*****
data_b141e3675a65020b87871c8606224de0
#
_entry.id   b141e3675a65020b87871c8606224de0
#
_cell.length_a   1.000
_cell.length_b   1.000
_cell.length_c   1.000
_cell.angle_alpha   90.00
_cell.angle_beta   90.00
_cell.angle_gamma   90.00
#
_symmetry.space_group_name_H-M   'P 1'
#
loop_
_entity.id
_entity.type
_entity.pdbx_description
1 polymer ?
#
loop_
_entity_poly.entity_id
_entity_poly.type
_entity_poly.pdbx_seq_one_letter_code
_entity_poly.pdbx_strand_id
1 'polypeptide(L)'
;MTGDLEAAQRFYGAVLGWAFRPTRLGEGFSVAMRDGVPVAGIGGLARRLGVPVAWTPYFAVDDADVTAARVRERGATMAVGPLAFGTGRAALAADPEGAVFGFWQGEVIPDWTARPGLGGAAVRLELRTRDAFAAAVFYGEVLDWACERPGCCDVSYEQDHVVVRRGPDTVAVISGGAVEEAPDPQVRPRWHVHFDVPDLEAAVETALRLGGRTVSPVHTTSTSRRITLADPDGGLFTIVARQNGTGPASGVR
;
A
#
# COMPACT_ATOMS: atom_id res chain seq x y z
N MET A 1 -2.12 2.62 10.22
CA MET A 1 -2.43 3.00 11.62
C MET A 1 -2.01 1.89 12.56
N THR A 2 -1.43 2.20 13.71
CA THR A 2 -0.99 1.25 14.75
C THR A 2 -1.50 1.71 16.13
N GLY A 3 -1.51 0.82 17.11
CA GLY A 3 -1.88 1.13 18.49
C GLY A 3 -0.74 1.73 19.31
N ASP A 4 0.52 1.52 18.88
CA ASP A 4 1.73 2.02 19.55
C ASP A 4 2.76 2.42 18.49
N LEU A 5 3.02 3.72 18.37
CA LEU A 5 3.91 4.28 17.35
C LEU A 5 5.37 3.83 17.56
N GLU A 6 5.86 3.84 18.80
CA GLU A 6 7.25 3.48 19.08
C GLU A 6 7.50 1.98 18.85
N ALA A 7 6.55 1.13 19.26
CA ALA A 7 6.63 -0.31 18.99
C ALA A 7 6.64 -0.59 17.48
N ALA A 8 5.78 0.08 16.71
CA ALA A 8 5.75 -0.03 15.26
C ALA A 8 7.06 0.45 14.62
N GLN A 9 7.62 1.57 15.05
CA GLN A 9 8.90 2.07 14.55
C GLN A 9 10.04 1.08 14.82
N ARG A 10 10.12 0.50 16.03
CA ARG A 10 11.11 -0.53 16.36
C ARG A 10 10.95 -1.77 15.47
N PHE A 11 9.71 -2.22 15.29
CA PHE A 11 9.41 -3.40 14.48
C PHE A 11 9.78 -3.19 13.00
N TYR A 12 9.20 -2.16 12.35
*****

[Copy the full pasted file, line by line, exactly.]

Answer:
data_b141e3675a65020b87871c8606224de0
#
_entry.id   b141e3675a65020b87871c8606224de0
#
_cell.length_a   1.000
_cell.length_b   1.000
_cell.length_c   1.000
_cell.angle_alpha   90.00
_cell.angle_beta   90.00
_cell.angle_gamma   90.00
#
_symmetry.space_group_name_H-M   'P 1'
#
loop_
_entity.id
_entity.type
_entity.pdbx_description
1 polymer ?
#
loop_
_entity_poly.entity_id
_entity_poly.type
_entity_poly.pdbx_seq_one_letter_code
_entity_poly.pdbx_strand_id
1 'polypeptide(L)'
;MTGDLEAAQRFYGAVLGWAFRPTRLGEGFSVAMRDGVPVAGIGGLARRLGVPVAWTPYFAVDDADVTAARVRERGATMAVGPLAFGTGRAALAADPEGAVFGFWQGEVIPDWTARPGLGGAAVRLELRTRDAFAAAVFYGEVLDWACERPGCCDVSYEQDHVVVRRGPDTVAVISGGAVEEAPDPQVRPRWHVHFDVPDLEAAVETALRLGGRTVSPVHTTSTSRRITLADPDGGLFTIVARQNGTGPASGVR
;
A
#
# COMPACT_ATOMS: atom_id res chain seq x y z
N MET A 1 -2.12 2.62 10.22
CA MET A 1 -2.43 3.00 11.62
C MET A 1 -2.01 1.89 12.56
N THR A 2 -1.43 2.20 13.71
CA THR A 2 -0.99 1.25 14.75
C THR A 2 -1.50 1.71 16.13
N GLY A 3 -1.51 0.82 17.11
CA GLY A 3 -1.88 1.13 18.49
C GLY A 3 -0.74 1.73 19.31
N ASP A 4 0.52 1.52 18.88
CA ASP A 4 1.73 2.02 19.55
C ASP A 4 2.76 2.42 18.49
N LEU A 5 3.02 3.72 18.37
CA LEU A 5 3.91 4.28 17.35
C LEU A 5 5.37 3.83 17.56
N GLU A 6 5.86 3.84 18.80
CA GLU A 6 7.25 3.48 19.08
C GLU A 6 7.50 1.98 18.85
N ALA A 7 6.55 1.13 19.26
CA ALA A 7 6.63 -0.31 18.99
C ALA A 7 6.64 -0.59 17.48
N ALA A 8 5.78 0.08 16.71
CA ALA A 8 5.75 -0.03 15.26
C ALA A 8 7.06 0.45 14.62
N GLN A 9 7.62 1.57 15.05
CA GLN A 9 8.90 2.07 14.55
C GLN A 9 10.04 1.08 14.82
N ARG A 10 10.12 0.50 16.03
CA ARG A 10 11.11 -0.53 16.36
C ARG A 10 10.95 -1.77 15.47
N PHE A 11 9.71 -2.22 15.29
CA PHE A 11 9.41 -3.40 14.48
C PHE A 11 9.78 -3.19 13.00
N TYR A 12 9.20 -2.16 12.35